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STATE v. GEARS (1999)

Court of Appeals of Ohio,Sixth District, Lucas County.

The STATE of Ohio, Appellee, v. GEARS, Appellant.*

No. L-98-1422.

Decided: October 29, 1999

Julia R. Bates, Lucus County Prosecuting Attorney, and Mark T. Herr, Assistant Prosecuting Attorney, for appellee. Catherine G. Hoolahan, Toledo, for appellant. Jeffrey M. Gamso, Toledo, for amicus curiae.

Appellant, Danny J. Gears, Jr., appeals from that portion of the judgment entry by the Lucas County Court of Common Pleas requiring him to surrender his personal jewelry as restitution to the victim of his crime.   We reverse.

In August 1998, appellant was indicted on one count of burglary, in violation of R.C. 2911.12(A)(2), a felony of the second degree, for the theft of jewelry and personal property from the victim's residence.   On September 23, 1998, appellant entered a plea of guilty to the offense of burglary, a violation of R.C. 2911.12(A)(3), a felony of the third degree.

At appellant's sentencing hearing, the trial court read the victim's impact statement, which stated that the jewelry and jewelry box taken from her by appellant had sentimental value and were never recovered.   The judge then engaged in the following colloquy with appellant:

“THE COURT:  What are you wearing around your neck?

“THE DEFENDANT:  A necklace my ex-girlfriend gave me.

“THE COURT:  Your girlfriend gave it to you.   Does it have sentimental value?

“THE DEFENDANT:  Yes, Ma'am.”

She then ordered appellant to forfeit the necklace and other jewelry he was wearing as restitution.

 The court's sentencing order imposes three years of community control, conditioned upon a six-month term at a correctional treatment facility.   The court also conditioned community control on restitution, stating:  “Restitution satisfied by [$]50.00 payment plus defendant's jewelry taken on date of sentence.”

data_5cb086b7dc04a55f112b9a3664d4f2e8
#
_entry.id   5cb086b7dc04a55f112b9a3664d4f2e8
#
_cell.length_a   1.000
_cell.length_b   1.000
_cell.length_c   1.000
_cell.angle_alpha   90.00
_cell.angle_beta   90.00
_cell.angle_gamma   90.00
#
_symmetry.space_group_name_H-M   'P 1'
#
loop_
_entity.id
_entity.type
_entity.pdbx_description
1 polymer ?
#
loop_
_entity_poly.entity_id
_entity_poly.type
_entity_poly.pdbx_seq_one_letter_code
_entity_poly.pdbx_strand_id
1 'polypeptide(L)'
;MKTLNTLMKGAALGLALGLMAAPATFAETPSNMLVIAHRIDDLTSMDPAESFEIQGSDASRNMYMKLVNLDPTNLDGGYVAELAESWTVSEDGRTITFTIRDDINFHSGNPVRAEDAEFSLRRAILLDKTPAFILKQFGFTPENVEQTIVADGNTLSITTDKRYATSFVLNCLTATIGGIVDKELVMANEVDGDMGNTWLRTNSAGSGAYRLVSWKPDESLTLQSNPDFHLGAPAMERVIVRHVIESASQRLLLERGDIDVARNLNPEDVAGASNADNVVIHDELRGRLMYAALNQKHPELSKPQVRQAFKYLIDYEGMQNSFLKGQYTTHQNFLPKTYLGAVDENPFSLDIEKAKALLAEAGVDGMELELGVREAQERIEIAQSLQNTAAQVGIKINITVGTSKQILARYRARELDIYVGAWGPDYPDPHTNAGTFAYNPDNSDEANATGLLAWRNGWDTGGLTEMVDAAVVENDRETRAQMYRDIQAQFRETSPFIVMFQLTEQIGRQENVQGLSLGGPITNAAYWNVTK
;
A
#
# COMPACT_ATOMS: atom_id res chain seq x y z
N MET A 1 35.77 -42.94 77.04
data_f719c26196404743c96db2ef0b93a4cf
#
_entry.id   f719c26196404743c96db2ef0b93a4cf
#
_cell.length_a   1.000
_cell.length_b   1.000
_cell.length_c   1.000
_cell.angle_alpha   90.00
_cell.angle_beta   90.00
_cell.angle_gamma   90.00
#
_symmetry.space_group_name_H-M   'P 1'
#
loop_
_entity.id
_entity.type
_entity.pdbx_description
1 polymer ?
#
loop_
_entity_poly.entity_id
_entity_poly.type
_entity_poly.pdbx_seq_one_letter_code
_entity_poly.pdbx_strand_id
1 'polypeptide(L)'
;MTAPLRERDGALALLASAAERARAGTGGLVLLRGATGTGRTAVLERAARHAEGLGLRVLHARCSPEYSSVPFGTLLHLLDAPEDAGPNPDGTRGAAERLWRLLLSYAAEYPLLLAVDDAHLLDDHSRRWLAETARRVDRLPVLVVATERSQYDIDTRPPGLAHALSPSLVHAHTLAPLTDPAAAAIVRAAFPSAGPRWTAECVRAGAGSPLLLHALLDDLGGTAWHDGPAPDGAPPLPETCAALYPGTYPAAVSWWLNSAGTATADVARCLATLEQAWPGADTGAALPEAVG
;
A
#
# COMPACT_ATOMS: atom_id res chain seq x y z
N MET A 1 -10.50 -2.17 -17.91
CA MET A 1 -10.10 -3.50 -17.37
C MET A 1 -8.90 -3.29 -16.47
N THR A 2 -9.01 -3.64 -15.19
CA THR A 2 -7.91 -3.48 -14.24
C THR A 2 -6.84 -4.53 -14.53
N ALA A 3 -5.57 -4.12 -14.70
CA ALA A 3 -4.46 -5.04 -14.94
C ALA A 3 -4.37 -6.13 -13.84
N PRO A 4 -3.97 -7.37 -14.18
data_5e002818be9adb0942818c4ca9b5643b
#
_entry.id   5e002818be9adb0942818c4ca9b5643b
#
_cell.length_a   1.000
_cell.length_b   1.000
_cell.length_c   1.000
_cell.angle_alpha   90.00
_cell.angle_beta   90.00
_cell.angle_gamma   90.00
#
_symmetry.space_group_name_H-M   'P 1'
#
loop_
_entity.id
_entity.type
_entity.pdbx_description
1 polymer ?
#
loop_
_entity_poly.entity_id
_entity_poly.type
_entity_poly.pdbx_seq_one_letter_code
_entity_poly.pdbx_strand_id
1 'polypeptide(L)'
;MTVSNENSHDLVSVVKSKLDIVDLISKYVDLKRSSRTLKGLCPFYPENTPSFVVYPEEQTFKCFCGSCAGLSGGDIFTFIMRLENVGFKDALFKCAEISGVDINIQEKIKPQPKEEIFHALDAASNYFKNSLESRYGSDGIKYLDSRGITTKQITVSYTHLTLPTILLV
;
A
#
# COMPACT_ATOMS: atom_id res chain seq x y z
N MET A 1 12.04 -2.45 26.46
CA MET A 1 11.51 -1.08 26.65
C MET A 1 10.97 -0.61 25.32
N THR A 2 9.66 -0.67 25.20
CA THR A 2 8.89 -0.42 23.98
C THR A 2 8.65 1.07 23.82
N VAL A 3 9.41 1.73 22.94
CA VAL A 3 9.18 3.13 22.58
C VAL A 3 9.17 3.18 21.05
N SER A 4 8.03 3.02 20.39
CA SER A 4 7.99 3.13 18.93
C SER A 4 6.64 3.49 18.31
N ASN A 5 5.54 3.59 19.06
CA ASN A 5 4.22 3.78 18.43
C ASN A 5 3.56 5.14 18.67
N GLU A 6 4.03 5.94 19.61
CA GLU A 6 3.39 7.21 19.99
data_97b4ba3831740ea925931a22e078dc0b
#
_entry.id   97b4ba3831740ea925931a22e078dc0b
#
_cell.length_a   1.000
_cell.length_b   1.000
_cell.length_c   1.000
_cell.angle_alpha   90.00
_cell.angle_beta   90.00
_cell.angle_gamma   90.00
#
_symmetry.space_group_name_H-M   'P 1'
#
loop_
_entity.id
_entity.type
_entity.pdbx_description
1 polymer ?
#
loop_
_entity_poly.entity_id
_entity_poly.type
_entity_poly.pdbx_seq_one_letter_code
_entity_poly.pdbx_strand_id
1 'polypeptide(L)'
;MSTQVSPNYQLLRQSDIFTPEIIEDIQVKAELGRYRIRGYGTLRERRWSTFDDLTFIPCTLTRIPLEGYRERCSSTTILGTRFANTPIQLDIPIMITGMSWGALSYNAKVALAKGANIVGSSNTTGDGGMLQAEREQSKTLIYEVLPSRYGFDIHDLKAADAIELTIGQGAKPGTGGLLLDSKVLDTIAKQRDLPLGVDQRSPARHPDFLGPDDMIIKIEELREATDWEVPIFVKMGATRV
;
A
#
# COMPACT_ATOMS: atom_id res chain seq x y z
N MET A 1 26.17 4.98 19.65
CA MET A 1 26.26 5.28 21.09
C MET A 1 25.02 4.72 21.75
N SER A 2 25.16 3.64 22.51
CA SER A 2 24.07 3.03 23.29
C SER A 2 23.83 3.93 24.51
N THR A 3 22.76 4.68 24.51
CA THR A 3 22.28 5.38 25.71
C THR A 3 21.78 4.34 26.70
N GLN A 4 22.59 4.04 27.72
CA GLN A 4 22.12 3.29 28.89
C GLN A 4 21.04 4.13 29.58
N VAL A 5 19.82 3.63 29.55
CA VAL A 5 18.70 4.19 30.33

Appellant asserts the following assignments of error:

“The confiscation of defendant's personal property as a term and condition of sentencing to community control is not authorized by statute.”

“The confiscation of defendant's personal property as restitution is not authorized by statute.”

“The unauthorized confiscation of defendant's personal property is a taking of property without due process.”

In addition, amicus curiae, the Maumee Valley Criminal Defense Lawyers Association, Inc., filed a brief in support of appellant's position.

 We note at the outset that appellant failed to object to the confiscation of his personal jewelry and to the court's failure to determine the amount of the victim's damage arising from his offense.   Nevertheless, Ohio appellate courts recognize restitution-based sentencing errors under the plain error doctrine.  State v. Marbury (1995), 104 Ohio App.3d 179, 661 N.E.2d 271;  State v. DiJohn (May 14, 1999), Lucas App.No. L-98-1295, unreported, 1999 WL 299555;  State v. Johnson (June 30, 1999), Auglaize App.No. 2-98-39, 1999 WL 455301;  State v. Clark (June 19, 1998), Greene App.No. 97-CA-26, unreported, 1998 WL 321305.   We shall therefore consider appellant's alleged restitution-based sentencing errors.   In addition, and because the assignments are interrelated, we shall discuss all of appellant's assignments of error, as well as the arguments of amicus, together.